Government faces crunch decisions this Autumn as Universal Credit enters its ‘most difficult phase’

Published on Tax and Welfare

The government must get the final phase of Universal Credit (UC) right this Autumn if it’s to reboot the reputation of its flagship welfare reform programme and support millions of low income families, according to a new report published today by the Resolution Foundation.

The benefits of moving focuses on the final, and in many ways most difficult, phase of UC, which involves moving 2.1 million families currently claiming benefits (such as tax credits and Employment Support Allowance) onto the new system. This includes around a million ‘just about managing’ families who are in work.

The details of the crucial final phase are due to be decided upon in parliament this Autumn and rolled out from July 2019 onwards. This ‘managed migration’ is the most difficult phase yet for UC because it involves people that have not chosen to apply for the new benefit.

The report notes that the principle of Universal Credit has consistently enjoyed cross-party support on the basis of two key advantages – improved financial incentives and higher-take up for the simplified benefit.

However, the first advantage has been undermined by cuts in Summer Budget 2015 that reduced the generosity of the scheme. The small print of UC’s design also means that the financial incentives for single parents and second earners to enter and progress in work are weak.

The Foundation says that upholding the second key advantage of UC – encouraging higher take-up – should therefore be a top priority for government as it seeks parliamentary approval for the legal rules that will govern the upcoming managed migration this Autumn. It argues that the potential gains from higher take-up are significant, with the OBR estimating that 700,000 families could gain around £2.9bn in total.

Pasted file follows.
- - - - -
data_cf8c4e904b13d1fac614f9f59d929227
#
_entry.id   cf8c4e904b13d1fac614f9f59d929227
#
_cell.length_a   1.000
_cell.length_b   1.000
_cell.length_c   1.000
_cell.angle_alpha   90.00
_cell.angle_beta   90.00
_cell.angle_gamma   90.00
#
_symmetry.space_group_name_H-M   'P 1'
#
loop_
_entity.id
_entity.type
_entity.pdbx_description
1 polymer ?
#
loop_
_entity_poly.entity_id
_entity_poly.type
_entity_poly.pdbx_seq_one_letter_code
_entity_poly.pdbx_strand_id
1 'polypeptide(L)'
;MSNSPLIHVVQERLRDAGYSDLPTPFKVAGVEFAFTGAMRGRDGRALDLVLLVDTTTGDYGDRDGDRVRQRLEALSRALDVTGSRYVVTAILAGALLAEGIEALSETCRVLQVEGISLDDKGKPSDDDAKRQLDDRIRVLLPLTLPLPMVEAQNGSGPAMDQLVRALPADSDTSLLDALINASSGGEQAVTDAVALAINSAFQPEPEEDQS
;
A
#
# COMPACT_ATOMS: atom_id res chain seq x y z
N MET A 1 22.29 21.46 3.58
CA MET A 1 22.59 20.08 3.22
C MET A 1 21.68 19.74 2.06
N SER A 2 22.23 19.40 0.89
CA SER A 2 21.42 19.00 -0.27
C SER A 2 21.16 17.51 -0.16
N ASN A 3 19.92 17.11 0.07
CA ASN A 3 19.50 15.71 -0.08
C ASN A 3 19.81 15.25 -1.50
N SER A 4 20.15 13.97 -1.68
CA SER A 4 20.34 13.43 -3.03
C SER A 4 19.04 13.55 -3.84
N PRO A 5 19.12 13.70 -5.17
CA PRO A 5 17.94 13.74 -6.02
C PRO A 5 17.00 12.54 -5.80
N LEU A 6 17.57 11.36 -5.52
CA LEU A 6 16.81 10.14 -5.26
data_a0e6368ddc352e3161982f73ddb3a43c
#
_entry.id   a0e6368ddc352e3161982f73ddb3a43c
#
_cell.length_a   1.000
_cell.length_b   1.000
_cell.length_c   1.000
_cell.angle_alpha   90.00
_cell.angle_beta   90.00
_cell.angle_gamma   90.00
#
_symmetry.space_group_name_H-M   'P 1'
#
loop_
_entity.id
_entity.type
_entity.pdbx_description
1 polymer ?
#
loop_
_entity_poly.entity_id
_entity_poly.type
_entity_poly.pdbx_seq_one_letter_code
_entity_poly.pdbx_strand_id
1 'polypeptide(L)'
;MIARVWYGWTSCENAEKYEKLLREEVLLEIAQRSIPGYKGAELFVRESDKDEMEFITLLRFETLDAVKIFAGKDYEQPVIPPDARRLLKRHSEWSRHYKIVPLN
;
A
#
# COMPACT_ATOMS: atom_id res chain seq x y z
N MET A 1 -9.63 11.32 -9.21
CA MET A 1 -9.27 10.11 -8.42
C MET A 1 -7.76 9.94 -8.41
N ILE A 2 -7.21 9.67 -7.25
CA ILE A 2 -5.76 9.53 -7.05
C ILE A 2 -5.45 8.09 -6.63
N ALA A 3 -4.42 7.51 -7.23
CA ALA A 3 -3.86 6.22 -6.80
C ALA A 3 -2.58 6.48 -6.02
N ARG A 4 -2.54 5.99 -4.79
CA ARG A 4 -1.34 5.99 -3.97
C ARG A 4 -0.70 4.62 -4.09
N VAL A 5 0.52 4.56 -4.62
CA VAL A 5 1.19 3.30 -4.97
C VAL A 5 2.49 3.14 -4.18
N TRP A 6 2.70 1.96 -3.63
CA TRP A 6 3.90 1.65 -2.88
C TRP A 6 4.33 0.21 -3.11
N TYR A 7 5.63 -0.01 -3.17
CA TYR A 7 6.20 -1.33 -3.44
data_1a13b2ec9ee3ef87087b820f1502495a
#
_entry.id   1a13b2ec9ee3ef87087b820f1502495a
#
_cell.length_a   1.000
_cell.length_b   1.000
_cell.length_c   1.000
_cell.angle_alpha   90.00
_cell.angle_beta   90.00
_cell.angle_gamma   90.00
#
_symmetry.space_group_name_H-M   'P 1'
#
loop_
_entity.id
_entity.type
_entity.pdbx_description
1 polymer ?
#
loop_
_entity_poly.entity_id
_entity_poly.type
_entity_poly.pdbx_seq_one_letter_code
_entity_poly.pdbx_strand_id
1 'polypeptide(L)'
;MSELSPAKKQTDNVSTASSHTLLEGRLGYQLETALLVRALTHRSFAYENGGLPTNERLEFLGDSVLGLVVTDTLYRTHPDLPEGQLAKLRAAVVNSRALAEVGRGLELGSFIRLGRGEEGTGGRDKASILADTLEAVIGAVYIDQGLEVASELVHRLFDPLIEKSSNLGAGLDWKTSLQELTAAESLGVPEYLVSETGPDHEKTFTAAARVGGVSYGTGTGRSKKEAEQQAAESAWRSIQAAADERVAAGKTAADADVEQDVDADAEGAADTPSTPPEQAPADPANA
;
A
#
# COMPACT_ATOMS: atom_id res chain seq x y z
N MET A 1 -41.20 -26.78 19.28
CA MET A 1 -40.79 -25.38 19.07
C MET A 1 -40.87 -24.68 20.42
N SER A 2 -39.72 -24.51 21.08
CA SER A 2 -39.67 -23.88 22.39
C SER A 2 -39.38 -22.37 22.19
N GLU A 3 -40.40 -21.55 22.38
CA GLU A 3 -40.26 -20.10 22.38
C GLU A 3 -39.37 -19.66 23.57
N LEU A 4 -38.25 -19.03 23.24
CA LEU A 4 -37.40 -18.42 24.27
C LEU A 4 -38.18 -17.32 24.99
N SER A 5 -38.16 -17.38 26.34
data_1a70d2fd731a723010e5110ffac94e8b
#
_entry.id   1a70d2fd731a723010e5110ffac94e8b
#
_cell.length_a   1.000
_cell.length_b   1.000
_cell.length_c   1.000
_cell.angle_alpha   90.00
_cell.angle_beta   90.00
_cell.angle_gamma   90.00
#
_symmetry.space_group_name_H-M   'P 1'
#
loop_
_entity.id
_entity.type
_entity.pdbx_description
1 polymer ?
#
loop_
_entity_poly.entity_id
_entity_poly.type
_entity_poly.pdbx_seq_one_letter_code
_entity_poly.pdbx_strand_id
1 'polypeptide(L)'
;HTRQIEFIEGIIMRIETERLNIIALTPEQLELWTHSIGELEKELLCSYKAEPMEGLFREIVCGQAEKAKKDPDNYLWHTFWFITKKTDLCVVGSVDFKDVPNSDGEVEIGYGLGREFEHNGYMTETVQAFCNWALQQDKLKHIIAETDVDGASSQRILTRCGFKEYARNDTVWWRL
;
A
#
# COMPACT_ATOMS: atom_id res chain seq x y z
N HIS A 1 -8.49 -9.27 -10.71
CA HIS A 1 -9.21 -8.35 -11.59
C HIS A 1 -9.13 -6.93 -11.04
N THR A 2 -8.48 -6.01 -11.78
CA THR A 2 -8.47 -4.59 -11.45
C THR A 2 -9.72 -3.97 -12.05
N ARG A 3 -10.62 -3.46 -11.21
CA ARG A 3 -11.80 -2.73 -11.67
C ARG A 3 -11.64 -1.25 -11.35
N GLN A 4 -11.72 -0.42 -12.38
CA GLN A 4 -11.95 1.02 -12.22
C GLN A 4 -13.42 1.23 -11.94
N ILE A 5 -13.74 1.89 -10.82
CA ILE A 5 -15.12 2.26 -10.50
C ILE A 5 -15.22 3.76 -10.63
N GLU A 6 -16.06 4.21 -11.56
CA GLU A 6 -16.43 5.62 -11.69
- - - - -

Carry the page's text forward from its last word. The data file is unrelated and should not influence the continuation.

The benefits of moving says that a smooth final phase of the rollout, which prevents cash losses and encourages more families to claim their full benefit entitlement, could help to reboot the reputation of UC. However, it warns that further design flaws – which need to be resolved this Autumn – risk further undermining the roll-out and could put people off claiming UC altogether.

The Foundation’s recommendations to make a success of the most difficult phase of UC include:

  • Speeding up UC payments. The government should show that 90 per cent of new claims to UC are paid on time and in full before it rolls out the managed migration process. In February 2018, 83 per cent of claims were paid in full and on time, with little improvement since June 2017.
  • Reducing financial risks. The government should ensure that the state, rather than individuals, bears any financial risk that may arise from teething problems in the managed migration phase. No existing claim should be closed until a new UC claim is in place, so that people don’t lose support altogether.
  • Boosting financial incentives. The government should introduce an earnings disregard for those being forced to move onto UC to prevent claimants with volatile earnings (such as self-employed workers or those on zero-hours contracts), or who have a short-term boost in pay, from losing out financially from the transition. More broadly, the government should improve incentives by increasing single parent work allowances and introducing one for second earners.

David Finch, Senior Economic Analyst at the Resolution Foundation, said:

“Universal Credit enjoyed almost universal support when it was first announced. But its reputation has been undermined in recent years by significant cuts and payment delays that have left too many claimants in difficult financial straits.

“But despite these problems, the rollout of Universal Credit is still going ahead and is in fact about to enter its most difficult phase as two million families already claiming benefits start to be moved onto the new system – including one million just about managing families.

“Get this final phase of the rollout right and it could help to reboot Universal Credit’s reputation, but get things wrong and UC’s reputation risks taking another battering, and worryingly some families could be put off claiming UC altogether.”